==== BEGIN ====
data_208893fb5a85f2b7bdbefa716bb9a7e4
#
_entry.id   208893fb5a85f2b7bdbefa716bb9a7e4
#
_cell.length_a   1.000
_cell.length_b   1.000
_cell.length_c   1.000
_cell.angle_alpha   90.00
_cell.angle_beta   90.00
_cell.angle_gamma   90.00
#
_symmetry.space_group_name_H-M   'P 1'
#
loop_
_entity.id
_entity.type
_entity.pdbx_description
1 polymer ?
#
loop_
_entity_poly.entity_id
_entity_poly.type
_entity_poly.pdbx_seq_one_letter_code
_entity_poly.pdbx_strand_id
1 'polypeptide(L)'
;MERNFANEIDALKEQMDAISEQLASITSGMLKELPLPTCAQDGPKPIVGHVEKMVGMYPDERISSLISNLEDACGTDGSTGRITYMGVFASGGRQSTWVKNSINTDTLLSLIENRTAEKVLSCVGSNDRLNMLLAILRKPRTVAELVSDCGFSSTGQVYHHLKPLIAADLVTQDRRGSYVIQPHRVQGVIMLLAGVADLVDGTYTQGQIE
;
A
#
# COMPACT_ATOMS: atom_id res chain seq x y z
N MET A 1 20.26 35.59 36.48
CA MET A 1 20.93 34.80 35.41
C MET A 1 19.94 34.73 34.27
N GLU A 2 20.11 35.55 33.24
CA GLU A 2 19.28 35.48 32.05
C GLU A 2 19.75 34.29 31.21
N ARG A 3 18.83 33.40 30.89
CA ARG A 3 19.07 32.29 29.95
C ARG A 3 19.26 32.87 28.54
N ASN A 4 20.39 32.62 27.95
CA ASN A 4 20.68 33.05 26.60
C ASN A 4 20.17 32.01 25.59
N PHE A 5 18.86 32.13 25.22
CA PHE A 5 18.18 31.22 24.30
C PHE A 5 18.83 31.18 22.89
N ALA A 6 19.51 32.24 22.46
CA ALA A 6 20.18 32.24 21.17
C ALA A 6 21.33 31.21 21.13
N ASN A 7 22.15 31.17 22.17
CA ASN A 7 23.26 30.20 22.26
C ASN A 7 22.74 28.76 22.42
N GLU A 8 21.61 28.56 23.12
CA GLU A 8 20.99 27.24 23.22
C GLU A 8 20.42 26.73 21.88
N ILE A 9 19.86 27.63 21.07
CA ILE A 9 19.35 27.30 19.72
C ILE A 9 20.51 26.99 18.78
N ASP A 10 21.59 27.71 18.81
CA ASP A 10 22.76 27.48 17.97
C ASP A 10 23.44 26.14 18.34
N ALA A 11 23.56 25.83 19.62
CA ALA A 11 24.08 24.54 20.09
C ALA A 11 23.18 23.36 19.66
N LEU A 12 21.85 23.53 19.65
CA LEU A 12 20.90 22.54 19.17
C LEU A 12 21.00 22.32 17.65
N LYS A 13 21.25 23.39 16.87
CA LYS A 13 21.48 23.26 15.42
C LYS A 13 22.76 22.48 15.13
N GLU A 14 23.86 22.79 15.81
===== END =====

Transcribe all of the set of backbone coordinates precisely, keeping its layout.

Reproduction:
data_208893fb5a85f2b7bdbefa716bb9a7e4
#
_entry.id   208893fb5a85f2b7bdbefa716bb9a7e4
#
_cell.length_a   1.000
_cell.length_b   1.000
_cell.length_c   1.000
_cell.angle_alpha   90.00
_cell.angle_beta   90.00
_cell.angle_gamma   90.00
#
_symmetry.space_group_name_H-M   'P 1'
#
loop_
_entity.id
_entity.type
_entity.pdbx_description
1 polymer ?
#
loop_
_entity_poly.entity_id
_entity_poly.type
_entity_poly.pdbx_seq_one_letter_code
_entity_poly.pdbx_strand_id
1 'polypeptide(L)'
;MERNFANEIDALKEQMDAISEQLASITSGMLKELPLPTCAQDGPKPIVGHVEKMVGMYPDERISSLISNLEDACGTDGSTGRITYMGVFASGGRQSTWVKNSINTDTLLSLIENRTAEKVLSCVGSNDRLNMLLAILRKPRTVAELVSDCGFSSTGQVYHHLKPLIAADLVTQDRRGSYVIQPHRVQGVIMLLAGVADLVDGTYTQGQIE
;
A
#
# COMPACT_ATOMS: atom_id res chain seq x y z
N MET A 1 20.26 35.59 36.48
CA MET A 1 20.93 34.80 35.41
C MET A 1 19.94 34.73 34.27
N GLU A 2 20.11 35.55 33.24
CA GLU A 2 19.28 35.48 32.05
C GLU A 2 19.75 34.29 31.21
N ARG A 3 18.83 33.40 30.89
CA ARG A 3 19.07 32.29 29.95
C ARG A 3 19.26 32.87 28.54
N ASN A 4 20.39 32.62 27.95
CA ASN A 4 20.68 33.05 26.60
C ASN A 4 20.17 32.01 25.59
N PHE A 5 18.86 32.13 25.22
CA PHE A 5 18.18 31.22 24.30
C PHE A 5 18.83 31.18 22.89
N ALA A 6 19.51 32.24 22.46
CA ALA A 6 20.18 32.24 21.17
C ALA A 6 21.33 31.21 21.13
N ASN A 7 22.15 31.17 22.17
CA ASN A 7 23.26 30.20 22.26
C ASN A 7 22.74 28.76 22.42
N GLU A 8 21.61 28.56 23.12
CA GLU A 8 20.99 27.24 23.22
C GLU A 8 20.42 26.73 21.88
N ILE A 9 19.86 27.63 21.07
CA ILE A 9 19.35 27.30 19.72
C ILE A 9 20.51 26.99 18.78
N ASP A 10 21.59 27.71 18.81
CA ASP A 10 22.76 27.48 17.97
C ASP A 10 23.44 26.14 18.34
N ALA A 11 23.56 25.83 19.62
CA ALA A 11 24.08 24.54 20.09
C ALA A 11 23.18 23.36 19.66
N LEU A 12 21.85 23.53 19.65
CA LEU A 12 20.90 22.54 19.17
C LEU A 12 21.00 22.32 17.65
N LYS A 13 21.25 23.39 16.87
CA LYS A 13 21.48 23.26 15.42
C LYS A 13 22.76 22.48 15.13
N GLU A 14 23.86 22.79 15.81